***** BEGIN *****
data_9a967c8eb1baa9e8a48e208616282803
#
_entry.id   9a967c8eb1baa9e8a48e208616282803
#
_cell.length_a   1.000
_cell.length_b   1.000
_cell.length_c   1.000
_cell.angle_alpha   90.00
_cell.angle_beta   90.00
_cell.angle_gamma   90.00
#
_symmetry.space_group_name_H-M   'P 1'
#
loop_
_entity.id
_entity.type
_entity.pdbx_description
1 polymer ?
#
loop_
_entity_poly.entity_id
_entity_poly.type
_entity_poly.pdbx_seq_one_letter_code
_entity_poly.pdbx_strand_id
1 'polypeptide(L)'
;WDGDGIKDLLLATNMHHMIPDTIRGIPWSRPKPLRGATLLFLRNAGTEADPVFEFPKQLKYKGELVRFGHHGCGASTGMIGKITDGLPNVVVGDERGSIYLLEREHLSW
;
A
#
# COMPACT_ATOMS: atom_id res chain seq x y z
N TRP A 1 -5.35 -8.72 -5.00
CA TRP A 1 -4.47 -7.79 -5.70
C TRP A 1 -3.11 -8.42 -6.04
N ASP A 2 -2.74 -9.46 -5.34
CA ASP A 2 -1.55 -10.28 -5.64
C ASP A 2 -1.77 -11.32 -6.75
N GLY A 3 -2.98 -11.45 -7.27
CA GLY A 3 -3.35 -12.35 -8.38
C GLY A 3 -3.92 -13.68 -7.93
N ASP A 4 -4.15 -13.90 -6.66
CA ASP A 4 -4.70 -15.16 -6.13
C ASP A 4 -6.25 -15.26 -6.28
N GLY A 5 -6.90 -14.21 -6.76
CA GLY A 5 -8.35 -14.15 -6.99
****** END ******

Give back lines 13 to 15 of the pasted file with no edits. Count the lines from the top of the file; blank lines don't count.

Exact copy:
#
loop_
_entity.id